Welcome to the American Revolution II

Welcome to the American Revolution II
But when a long train of abuses and usurpations, pursuing invariably the same object evinces a design to reduce them under absolute despotism, it is their right, it is their duty, to throw off such government, and to provide new guards for their future security.
"We face a hostile ideology global in scope, atheistic in character, ruthless in purpose and insidious in method..." and warned about what he saw as unjustified government spending proposals and continued with a warning that "we must guard against the acquisition of unwarranted influence, whether sought or unsought, by the military-industrial complex... The potential for the disastrous rise of misplaced power exists and will persist... Only an alert and knowledgeable citizenry can compel the proper meshing of the huge industrial and military machinery of defense with our peaceful methods and goals, so that security and liberty may prosper together."Dwight D. Eisenhower

Monday, May 10, 2010

Democratic Party: Negative ads aimed at Djou were unhelpful


HONOLULU — State Democratic Party Chairman Dante Carpenter is expressing no disappointment that a national Democratic organization has decided to cease participating in the special election to fill Hawaii's vacant congressional seat.

A spokeswoman for the Democratic Congressional Campaign Committee announced Monday it is abandoning efforts to criticize the Republican candidate, Charles Djou, and aid two Democratic contenders, Ed Case and Colleen Hanabusa.

Carpenter said Monday that Hawaii Democrats share the DCCC's concerns about the election. But he said the group's negative ads aimed at Djou were unhelpful.

He says the ads conflicted with Hawaii's more gentlemanly political style.

Carpenter also says the DCCC has not directly told him it is ending its efforts.

28 percent of ballots in Hawaii special election returned so far

HONOLULU — A bit more than 28 percent of the 317,337 ballots mailed to registered voters in the special election for Hawaii's vacant congressional seat have been returned so far. Office of Elections spokesman Rex Quidilla said Monday that an estimated 90,000 ballots have been received.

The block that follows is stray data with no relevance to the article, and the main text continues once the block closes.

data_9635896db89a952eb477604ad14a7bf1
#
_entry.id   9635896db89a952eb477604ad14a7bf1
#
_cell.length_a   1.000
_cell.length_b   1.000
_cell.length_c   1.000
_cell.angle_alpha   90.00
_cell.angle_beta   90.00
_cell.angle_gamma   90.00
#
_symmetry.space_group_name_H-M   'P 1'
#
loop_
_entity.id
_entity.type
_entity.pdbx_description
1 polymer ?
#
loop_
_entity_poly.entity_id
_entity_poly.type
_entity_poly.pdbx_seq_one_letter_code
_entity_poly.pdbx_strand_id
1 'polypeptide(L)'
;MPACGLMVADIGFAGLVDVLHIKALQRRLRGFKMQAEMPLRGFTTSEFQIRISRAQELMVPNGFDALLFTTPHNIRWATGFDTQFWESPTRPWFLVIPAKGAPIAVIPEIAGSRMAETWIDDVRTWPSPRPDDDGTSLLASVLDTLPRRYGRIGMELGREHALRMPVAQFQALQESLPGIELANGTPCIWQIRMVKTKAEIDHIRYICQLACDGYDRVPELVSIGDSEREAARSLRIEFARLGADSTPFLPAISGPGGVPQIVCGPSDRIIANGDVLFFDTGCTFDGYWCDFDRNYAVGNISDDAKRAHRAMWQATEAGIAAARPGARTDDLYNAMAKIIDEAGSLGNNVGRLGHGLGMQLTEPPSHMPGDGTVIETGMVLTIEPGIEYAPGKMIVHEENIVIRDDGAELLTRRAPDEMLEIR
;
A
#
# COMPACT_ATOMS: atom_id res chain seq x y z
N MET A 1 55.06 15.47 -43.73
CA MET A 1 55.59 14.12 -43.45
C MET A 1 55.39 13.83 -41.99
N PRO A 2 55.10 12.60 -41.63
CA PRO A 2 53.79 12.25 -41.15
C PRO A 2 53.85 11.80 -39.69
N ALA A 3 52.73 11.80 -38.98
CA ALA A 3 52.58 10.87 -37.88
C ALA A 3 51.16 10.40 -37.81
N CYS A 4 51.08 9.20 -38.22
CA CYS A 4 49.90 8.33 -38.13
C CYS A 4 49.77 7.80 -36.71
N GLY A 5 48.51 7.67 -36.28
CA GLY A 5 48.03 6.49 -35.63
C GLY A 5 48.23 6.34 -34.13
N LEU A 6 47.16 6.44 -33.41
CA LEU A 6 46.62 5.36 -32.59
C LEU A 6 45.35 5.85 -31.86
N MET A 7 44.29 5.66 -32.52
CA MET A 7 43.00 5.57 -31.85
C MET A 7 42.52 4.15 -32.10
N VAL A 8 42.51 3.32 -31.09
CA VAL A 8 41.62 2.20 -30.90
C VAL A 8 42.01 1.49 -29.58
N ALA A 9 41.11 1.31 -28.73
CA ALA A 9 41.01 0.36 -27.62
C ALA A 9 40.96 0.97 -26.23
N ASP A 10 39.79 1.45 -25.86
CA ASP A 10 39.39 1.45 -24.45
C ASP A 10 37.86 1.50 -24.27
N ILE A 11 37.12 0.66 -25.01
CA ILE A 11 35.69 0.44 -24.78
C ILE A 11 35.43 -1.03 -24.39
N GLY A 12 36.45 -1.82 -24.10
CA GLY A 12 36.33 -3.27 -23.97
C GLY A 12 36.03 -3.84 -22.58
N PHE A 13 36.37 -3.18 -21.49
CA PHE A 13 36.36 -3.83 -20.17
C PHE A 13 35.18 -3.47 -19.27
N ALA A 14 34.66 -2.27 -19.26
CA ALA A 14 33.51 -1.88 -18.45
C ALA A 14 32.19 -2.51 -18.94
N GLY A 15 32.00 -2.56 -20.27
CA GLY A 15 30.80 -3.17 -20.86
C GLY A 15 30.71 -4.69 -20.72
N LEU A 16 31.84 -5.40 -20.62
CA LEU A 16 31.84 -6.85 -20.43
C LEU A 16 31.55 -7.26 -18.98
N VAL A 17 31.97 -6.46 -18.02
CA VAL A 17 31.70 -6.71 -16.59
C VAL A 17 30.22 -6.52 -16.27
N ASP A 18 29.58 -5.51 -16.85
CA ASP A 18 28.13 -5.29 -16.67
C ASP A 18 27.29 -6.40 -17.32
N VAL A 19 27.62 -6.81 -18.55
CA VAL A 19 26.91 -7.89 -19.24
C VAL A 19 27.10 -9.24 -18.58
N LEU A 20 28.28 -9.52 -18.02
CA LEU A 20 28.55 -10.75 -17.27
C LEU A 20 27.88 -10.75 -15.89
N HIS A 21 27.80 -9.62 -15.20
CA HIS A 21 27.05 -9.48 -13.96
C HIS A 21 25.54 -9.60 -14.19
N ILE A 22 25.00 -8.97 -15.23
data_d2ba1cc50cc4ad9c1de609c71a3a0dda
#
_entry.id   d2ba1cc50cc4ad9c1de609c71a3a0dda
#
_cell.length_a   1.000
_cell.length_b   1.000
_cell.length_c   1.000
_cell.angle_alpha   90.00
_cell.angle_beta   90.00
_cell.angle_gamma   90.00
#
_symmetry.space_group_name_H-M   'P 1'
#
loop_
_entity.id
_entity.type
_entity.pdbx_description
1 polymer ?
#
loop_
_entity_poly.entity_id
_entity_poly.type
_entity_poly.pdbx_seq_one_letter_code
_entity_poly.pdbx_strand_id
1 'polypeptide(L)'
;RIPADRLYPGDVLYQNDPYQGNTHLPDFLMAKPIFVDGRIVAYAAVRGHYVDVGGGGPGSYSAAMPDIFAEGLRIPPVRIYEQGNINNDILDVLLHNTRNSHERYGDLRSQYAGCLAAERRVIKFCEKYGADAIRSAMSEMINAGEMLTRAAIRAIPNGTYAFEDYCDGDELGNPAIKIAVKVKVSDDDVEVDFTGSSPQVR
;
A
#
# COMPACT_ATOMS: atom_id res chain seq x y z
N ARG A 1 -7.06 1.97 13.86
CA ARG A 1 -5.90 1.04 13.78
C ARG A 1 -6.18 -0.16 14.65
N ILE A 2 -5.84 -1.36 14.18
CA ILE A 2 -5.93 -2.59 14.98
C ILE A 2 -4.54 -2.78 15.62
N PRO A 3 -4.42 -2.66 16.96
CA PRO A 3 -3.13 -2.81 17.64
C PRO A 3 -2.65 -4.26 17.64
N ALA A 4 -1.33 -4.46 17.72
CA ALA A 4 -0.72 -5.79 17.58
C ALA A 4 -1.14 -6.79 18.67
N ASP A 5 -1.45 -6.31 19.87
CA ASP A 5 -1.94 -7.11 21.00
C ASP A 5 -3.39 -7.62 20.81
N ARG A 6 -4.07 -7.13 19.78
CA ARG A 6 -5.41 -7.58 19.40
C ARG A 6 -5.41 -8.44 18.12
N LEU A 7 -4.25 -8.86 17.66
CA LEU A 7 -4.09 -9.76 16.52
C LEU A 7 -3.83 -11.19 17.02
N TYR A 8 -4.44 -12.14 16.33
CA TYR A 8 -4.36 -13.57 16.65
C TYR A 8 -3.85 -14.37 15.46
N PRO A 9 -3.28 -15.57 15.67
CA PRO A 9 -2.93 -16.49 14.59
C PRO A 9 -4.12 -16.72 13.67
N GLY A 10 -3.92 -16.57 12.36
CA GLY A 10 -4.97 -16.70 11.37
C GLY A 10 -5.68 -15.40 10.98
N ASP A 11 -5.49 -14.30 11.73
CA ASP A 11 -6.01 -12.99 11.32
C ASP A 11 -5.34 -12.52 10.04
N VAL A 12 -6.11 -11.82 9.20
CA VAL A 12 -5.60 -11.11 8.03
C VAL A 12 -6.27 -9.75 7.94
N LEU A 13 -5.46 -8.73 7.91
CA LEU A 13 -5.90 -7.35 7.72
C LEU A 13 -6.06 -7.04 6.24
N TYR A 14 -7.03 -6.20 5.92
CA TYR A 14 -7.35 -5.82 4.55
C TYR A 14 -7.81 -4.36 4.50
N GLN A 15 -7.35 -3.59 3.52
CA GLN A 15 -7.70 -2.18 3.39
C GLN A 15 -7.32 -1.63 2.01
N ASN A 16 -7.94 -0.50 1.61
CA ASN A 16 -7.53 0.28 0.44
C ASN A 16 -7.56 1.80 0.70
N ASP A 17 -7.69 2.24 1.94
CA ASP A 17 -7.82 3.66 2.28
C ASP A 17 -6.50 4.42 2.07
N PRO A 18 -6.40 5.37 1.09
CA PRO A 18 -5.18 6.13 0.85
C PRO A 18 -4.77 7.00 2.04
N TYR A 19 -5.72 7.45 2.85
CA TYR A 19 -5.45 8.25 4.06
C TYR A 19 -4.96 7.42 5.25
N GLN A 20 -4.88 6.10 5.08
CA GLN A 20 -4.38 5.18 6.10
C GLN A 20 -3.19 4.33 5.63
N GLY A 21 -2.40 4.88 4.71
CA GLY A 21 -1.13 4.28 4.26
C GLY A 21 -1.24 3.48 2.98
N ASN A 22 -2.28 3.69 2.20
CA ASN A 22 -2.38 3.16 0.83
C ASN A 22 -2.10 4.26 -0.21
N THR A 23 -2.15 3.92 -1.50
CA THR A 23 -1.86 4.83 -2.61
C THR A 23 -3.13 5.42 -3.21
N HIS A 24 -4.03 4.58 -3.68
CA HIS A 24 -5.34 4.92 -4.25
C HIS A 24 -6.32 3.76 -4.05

The all-mail election will determine who represents the 1st Congressional District for the remainder of the current term, which ends in January.

Ballots are due at the Office of Elections or the state Capitol by 6 p.m. on May 22.

Ballot tabulating begins on May 19 but results will not be released until after 6 p.m. on May 22.


Race of the Day: Democrats on the Run in Hawaii

If you’re looking for a sign that Republicans’ message of fiscal responsibility and government accountability will win this November and Democrats will struggle to defend their reckless agenda, look no further than Obama's home district in Hawaii. In the very-blue first district, a rising-star Republican candidate is leading two Democrats in a peculiar and enthralling three-way, vote-by-mail special election to fill the vacancy left by Congressman Neil Abercrombie.


Often referred to as the next Scott Brown, Republican Charles Djou’s appeal extends beyond the island into the mainland as he’s garnered possibly the most national attention. Fiscal conservative Djou is the only candidate who lives in Hawaii’s First Congressional District and is facing two Democrats – a former Congressman from the second district Ed Case and State Senate President Colleen Hanabusa.

Hawaii’s first district includes the capitol city of Honolulu. It was represented by Republican Congresswoman Pat Saiki from 1987 to 1991. In 2008, President Obama won the district with 70% of the vote. However, in 2004, President Bush received 47%, underscoring the competitive nature of the seat and the opportunity for a Republican upset in the special election.

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